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Cuthrell v. United States

United States District Court, M.D. North Carolina

August 7, 2017

DWAYNE LANNY CUTHRELL, Petitioner,
v.
UNITED STATES OF AMERICA, Respondent.

          MEMORANDUM OPINION AND RECOMMENDATION OF UNITED STATES MAGISTRATE JUDGE

          L. Patrick Auld, United States Magistrate Judge

         This case comes before the undersigned United States Magistrate Judge for recommended rulings on Petitioner's Motion under 28 U.S.C. § 2255 to Vacate, Set Aside, or Correct Sentence (“Section 2255 Motion”) (Docket Entry 72), Motion to Supplement Petition (“Supplement Motion”) (Docket Entry 83), and Request to File Amendment to 2255 (“Amendment Motion”) (Docket Entry 105).[1] For the reasons that follow, the Court should dismiss Petitioner's Section 2255 Motion as untimely (or, in the alternative, deny it as meritless) and should deny his Supplement Motion and Amendment Motion as futile.

         INTRODUCTION

         This Court (per United States District Judge Thomas D. Schroeder) entered a Judgment against Petitioner imposing, inter alia, a prison term of 160 months, upon his guilty plea to conspiracy to distribute cocaine hydrochloride in violation of 21 U.S.C. §§ 846 and 841(b)(1)(C). (Docket Entry 43; see also Docket Entry 1 (Indictment); Docket Entry 23 (Plea Agt.); Docket Entry 48 (Plea Hrg. Tr.); Docket Entry 49 (Sent'g Hrg. Tr.); Docket Entry 129 (Presentence Report (“PSR”)).) Petitioner appealed (see Docket Entry 40), but (on August 27, 2012) the United States Court of Appeals for the Fourth Circuit affirmed, United States v. Cuthrell, 475 F. App'x 889 (4th Cir. 2012). He did not seek review by the United States Supreme Court. (Docket Entry 72, ¶ 9(g).)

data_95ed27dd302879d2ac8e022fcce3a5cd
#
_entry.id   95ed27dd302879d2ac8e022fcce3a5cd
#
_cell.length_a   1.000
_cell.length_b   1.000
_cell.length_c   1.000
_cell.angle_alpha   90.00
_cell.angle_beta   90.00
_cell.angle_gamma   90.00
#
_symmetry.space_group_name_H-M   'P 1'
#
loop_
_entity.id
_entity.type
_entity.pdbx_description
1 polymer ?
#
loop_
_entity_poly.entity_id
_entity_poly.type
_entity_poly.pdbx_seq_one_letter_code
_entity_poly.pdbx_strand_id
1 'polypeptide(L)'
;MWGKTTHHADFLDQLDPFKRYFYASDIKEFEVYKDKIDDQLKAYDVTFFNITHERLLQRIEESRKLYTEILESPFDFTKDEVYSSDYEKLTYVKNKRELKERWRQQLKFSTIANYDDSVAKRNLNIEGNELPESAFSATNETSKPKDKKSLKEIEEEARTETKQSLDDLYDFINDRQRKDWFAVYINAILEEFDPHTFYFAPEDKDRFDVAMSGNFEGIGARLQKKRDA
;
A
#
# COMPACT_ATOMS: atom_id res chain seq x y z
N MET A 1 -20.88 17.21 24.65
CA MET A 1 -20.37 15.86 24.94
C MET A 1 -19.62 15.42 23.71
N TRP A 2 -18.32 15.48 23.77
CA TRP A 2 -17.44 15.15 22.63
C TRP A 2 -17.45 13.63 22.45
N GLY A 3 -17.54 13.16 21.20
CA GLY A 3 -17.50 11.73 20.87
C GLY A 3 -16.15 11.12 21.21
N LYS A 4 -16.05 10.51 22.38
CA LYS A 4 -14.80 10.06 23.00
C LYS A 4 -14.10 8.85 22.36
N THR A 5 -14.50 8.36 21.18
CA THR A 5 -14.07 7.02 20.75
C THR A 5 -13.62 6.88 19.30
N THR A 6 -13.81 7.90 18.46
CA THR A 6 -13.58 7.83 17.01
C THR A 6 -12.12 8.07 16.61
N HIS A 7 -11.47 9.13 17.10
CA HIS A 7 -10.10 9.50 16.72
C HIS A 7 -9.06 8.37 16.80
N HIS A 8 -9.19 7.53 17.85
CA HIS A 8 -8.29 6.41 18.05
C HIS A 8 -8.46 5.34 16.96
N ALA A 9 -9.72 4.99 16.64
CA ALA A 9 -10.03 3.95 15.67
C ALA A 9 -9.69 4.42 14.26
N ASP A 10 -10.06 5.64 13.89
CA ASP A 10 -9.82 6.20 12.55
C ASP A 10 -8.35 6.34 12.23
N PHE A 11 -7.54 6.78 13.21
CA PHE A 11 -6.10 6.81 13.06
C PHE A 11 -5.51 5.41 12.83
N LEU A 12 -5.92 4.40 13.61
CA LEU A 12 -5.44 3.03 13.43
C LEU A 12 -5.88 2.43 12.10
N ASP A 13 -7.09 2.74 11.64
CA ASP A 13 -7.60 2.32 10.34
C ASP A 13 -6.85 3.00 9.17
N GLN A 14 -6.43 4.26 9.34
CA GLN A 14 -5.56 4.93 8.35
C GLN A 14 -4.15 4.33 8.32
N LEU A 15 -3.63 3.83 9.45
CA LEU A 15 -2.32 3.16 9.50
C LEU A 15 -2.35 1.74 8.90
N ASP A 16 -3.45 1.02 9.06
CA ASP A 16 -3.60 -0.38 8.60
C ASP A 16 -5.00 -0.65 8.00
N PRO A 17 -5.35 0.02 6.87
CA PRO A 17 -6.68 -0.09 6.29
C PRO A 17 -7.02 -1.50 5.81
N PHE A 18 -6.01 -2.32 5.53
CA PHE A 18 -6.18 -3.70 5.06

On July 30, 2014, Petitioner submitted his Section 2255 Motion (see Docket Entry 72, Decl. ¶), with a supporting brief (Docket Entry 73). He asserted one ground for relief, i.e., that his counsel acted ineffectively by “fail[ing] to object to the career offender enhancement based upon the fact that . . . under North Carolina law[ Petitioner] only received one consolidated sentence [for the two robbery convictions the PSR treated as separate predicates due to an intervening arrest].” (Docket Entry 72, ¶ 12; see also Docket Entry 49 at 20-21 (adopting PSR's career offender finding, resulting in advisory guideline range of 151-188 months in prison); Docket Entry 73 at 1-2 (“[Petitioner's] career offender classification . . . was imposed in violation of [his] Sixth Amendment right to effective assistance of counsel . . . . [He] was enhanced as a career offender because of ‘multiple' sentences out of North Carolina. However, these sentences were not ‘multiple' sentences. Rather, [he] received one ‘consolidated sentence'.” (emphasis in original) (citing United States v. Davis, 720 F.3d 215 (4th Cir. 2013) (ruling that North Carolina convictions consolidated for sentencing do not constitute separate career offender predicates even if intervening arrest occurred)); Docket Entry 129, ¶¶ 25 (“[Petitioner] has been convicted of Felony Common Law Robbery (06CRS79892) and Felony Common Law Robbery (06CRS86570), crimes of violence. Since the instant offense is a controlled substance offense and [he] was 18 years or older at the time of the offense, [he] is a career offender within the meaning of USSG §4B1.1. The offense level determined under USSG §4B1.1 is 32 rather than [28 as] calculated [under USSG §2D1.1].”), 50 (“The total of the criminal history points is 9. According to the sentencing table (Chapter 5, Part A), 9 criminal history points establish a Criminal History Category of IV. However . . ., [Petitioner] is a career offender. A career offender's Criminal History Category in every case shall be Category VI.”).)